Agronomically, Jim Carswell finds that both varieties only need around 120-160 kg N/ha. He advises applying this in three splits where possible, starting earlier than second wheat to support their very robust winter and early spring growth.
Brown rust is the only real disease watch-out he identifies, with an appropriate T1 + T2 fungicide programme likely to be sufficient to manage it unless infections come in early enough to warrant a T0.
“In 2019 we saw significant levels of rust in our untreated plots by early March, developing rapidly to sap yields in a major way,” he notes. “The treated plots, though, remained remarkably clean right through. In contrast, this season we had negligible brown rust anywhere until early June.”
The tallness of the crop and weight of its ears puts the premium on a good PGR programme, even with the strongest-stemmed varieties. “I strongly advise three sprays here. It’s especially important not to miss the late ‘Terpal timing’ at flag leaf emergence to restrict the length of the final internode. The semi-dwarf varieties we are evaluating for the first time this year would certainly simplify things. However, it’s very much early days yet.”
As for ergot – historically the main concern with grain rye – this has been noticeable by its absence in all the Agrii trial work to date; something the team ascribe to the sheer volume of pollen produced by today’s hybrids. Even so, they are currently investigating a novel titanium-based product said to suppress ergot while enhancing fertility – just in case.
“In gross margin terms at fairly conservative crop values, we reckon a 10.5t/ha crop of grain rye will earn just under £850/ha compared with £790/ha for a 9.5t/ha second wheat and £750/ha for a 10.5t/ha winter barley,” suggests Mr Carswell. “And this is without accounting for the straw, yields of which can typically be double those of wheat or barley.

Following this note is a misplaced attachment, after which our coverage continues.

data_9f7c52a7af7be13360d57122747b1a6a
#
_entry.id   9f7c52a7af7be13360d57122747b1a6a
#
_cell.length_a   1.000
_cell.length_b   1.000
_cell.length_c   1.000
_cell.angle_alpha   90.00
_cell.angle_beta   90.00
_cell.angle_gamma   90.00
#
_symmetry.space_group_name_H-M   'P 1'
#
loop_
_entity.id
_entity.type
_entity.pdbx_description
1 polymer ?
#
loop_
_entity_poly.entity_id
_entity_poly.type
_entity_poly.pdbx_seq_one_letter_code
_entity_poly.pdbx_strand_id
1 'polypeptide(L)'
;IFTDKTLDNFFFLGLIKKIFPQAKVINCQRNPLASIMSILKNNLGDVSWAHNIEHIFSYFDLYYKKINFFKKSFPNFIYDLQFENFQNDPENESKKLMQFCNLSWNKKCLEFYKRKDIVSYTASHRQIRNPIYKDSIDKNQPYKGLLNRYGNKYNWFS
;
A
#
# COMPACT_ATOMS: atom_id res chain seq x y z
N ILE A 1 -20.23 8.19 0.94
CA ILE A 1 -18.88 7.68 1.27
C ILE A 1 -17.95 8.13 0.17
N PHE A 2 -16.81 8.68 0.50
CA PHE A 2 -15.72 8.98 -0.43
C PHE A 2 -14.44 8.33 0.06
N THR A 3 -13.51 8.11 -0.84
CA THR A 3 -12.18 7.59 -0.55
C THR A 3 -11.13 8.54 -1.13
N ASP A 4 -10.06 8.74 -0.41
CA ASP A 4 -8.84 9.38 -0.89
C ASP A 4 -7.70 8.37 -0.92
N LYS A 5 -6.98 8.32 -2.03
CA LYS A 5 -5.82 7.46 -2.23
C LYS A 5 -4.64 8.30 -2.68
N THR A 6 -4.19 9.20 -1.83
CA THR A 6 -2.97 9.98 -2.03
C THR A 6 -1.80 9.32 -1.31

“Add in its tolerance to take-all and much greater options for grassweed control than winter barley and the crop is certainly an eye-opener as a second cereal from the agronomic point of view.”
Encouragingly, rye has been at least as much of an eye-opener on the pig feeding side in the Leeds University trials published this summer. Daily liveweight gains in the 480 finishing pigs involved in two replicates increased from 0.92kg to 1.11kg as rye inclusion rates in the diet were increased from 0 to 100%. This was accompanied by reductions of up to 7 days in time to slaughter and 0.65kg in daily feed consumption, indicating much greater feed conversion efficiency.
“Our trials suggest an optimum inclusion level of around 60% in finisher diets, explains Agrii national forage product manager, Ben Lowe. “Alongside performance one major pig producer tells us would add the best part of £1 million to his bottom line, the Leeds work found a reduction in ulceration and salmonella, less fighting, minimal tail biting, and lower water intakes with rye in the diet.
“Its higher fibre content resulted in generally ‘happier pigs’, fuller for longer and producing lower volumes of manure,” he notes. “Lower levels of by-pass protein and the highest level of digestible lysine of any cereal almost certainly also contributed to the better performance.
“Together with lower water intakes, the relatively low levels of nitrogen per kg of drymatter and high digestibility of phosphate in rye were also appear to be valuable in minimising the manure’s environmental load as well as volume.”
Based upon the understanding they have developed of the pig feeding value of rye as well as its agronomy, the Agrii team are not surprised at the interest they are seeing in this ‘alternative’ cereal from growers, pig producers and feed manufacturers alike.
“It’s important we develop good markets for rye as well as the best way of growing it if we are to create a sustainable long-term future for this highly promising crop,” Mr Lowe stresses.
“Initially, we believe it will appeal most to pig finishers milling and mixing their own rations, either with home and locally-grown grain, as well as those already producing for AD and wishing to expand rye growing for rotational reasons.
“Beyond this we’re working with the feed industry to explore its inclusion in sow and beef rations, in particular. And we’re not ignoring the opportunities for distilling and milling either. After all, rye has been used for bread-making since the middle ages and offers a number of human health advantages. So, it could well be a classic case of back to the future.”